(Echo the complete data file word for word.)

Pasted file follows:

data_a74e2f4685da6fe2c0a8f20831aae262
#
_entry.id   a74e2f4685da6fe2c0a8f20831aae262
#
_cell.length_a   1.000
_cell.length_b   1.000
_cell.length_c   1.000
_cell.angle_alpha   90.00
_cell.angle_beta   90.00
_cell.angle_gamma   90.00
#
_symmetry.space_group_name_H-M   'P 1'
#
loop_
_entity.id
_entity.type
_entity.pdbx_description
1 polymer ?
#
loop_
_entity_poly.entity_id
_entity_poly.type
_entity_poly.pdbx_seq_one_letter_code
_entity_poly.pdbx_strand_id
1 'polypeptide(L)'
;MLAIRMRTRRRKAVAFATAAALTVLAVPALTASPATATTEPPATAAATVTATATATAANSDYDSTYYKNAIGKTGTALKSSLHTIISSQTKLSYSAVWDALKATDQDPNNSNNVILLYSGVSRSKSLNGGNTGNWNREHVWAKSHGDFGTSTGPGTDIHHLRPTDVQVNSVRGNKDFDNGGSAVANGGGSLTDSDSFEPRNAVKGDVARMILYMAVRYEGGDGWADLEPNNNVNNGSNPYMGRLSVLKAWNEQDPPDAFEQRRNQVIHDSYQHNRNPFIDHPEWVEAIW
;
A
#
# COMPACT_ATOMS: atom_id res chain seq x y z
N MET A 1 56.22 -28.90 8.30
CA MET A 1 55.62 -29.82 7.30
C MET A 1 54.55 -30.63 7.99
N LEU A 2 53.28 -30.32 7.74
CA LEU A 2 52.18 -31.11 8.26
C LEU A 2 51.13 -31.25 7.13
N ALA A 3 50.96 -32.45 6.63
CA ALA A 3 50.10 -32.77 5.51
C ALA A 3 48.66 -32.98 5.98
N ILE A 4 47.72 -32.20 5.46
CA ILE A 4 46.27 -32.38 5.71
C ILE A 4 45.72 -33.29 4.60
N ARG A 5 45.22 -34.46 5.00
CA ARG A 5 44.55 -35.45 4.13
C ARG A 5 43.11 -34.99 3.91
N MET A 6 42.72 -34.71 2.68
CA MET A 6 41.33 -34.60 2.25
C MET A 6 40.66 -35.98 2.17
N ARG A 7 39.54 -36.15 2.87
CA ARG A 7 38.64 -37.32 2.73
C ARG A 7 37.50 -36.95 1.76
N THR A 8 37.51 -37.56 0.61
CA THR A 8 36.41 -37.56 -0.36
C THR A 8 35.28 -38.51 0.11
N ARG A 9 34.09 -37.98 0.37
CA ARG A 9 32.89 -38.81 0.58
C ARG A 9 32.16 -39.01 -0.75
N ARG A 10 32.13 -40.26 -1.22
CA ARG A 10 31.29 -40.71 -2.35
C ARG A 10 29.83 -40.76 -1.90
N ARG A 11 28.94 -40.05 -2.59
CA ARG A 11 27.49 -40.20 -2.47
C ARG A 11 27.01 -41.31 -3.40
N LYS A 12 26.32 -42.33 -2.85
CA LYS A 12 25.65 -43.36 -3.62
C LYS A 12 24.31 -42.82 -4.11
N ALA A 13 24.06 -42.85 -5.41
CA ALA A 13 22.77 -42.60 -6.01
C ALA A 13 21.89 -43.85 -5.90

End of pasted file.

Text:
data_a74e2f4685da6fe2c0a8f20831aae262
#
_entry.id   a74e2f4685da6fe2c0a8f20831aae262
#
_cell.length_a   1.000
_cell.length_b   1.000
_cell.length_c   1.000
_cell.angle_alpha   90.00
_cell.angle_beta   90.00
_cell.angle_gamma   90.00
#
_symmetry.space_group_name_H-M   'P 1'
#
loop_
_entity.id
_entity.type
_entity.pdbx_description
1 polymer ?
#
loop_
_entity_poly.entity_id
_entity_poly.type
_entity_poly.pdbx_seq_one_letter_code
_entity_poly.pdbx_strand_id
1 'polypeptide(L)'
;MLAIRMRTRRRKAVAFATAAALTVLAVPALTASPATATTEPPATAAATVTATATATAANSDYDSTYYKNAIGKTGTALKSSLHTIISSQTKLSYSAVWDALKATDQDPNNSNNVILLYSGVSRSKSLNGGNTGNWNREHVWAKSHGDFGTSTGPGTDIHHLRPTDVQVNSVRGNKDFDNGGSAVANGGGSLTDSDSFEPRNAVKGDVARMILYMAVRYEGGDGWADLEPNNNVNNGSNPYMGRLSVLKAWNEQDPPDAFEQRRNQVIHDSYQHNRNPFIDHPEWVEAIW
;
A
#
# COMPACT_ATOMS: atom_id res chain seq x y z
N MET A 1 56.22 -28.90 8.30
CA MET A 1 55.62 -29.82 7.30
C MET A 1 54.55 -30.63 7.99
N LEU A 2 53.28 -30.32 7.74
CA LEU A 2 52.18 -31.11 8.26
C LEU A 2 51.13 -31.25 7.13
N ALA A 3 50.96 -32.45 6.63
CA ALA A 3 50.10 -32.77 5.51
C ALA A 3 48.66 -32.98 5.98
N ILE A 4 47.72 -32.20 5.46
CA ILE A 4 46.27 -32.38 5.71
C ILE A 4 45.72 -33.29 4.60
N ARG A 5 45.22 -34.46 5.00
CA ARG A 5 44.55 -35.45 4.13
C ARG A 5 43.11 -34.99 3.91
N MET A 6 42.72 -34.71 2.68
CA MET A 6 41.33 -34.60 2.25
C MET A 6 40.66 -35.98 2.17
N ARG A 7 39.54 -36.15 2.87
CA ARG A 7 38.64 -37.32 2.73
C ARG A 7 37.50 -36.95 1.76
N THR A 8 37.51 -37.56 0.61
CA THR A 8 36.41 -37.56 -0.36
C THR A 8 35.28 -38.51 0.11
N ARG A 9 34.09 -37.98 0.37
CA ARG A 9 32.89 -38.81 0.58
C ARG A 9 32.16 -39.01 -0.75
N ARG A 10 32.13 -40.26 -1.22
CA ARG A 10 31.29 -40.71 -2.35
C ARG A 10 29.83 -40.76 -1.90
N ARG A 11 28.94 -40.05 -2.59
CA ARG A 11 27.49 -40.20 -2.47
C ARG A 11 27.01 -41.31 -3.40
N LYS A 12 26.32 -42.33 -2.85
CA LYS A 12 25.65 -43.36 -3.62
C LYS A 12 24.31 -42.82 -4.11
N ALA A 13 24.06 -42.85 -5.41
CA ALA A 13 22.77 -42.60 -6.01
C ALA A 13 21.89 -43.85 -5.90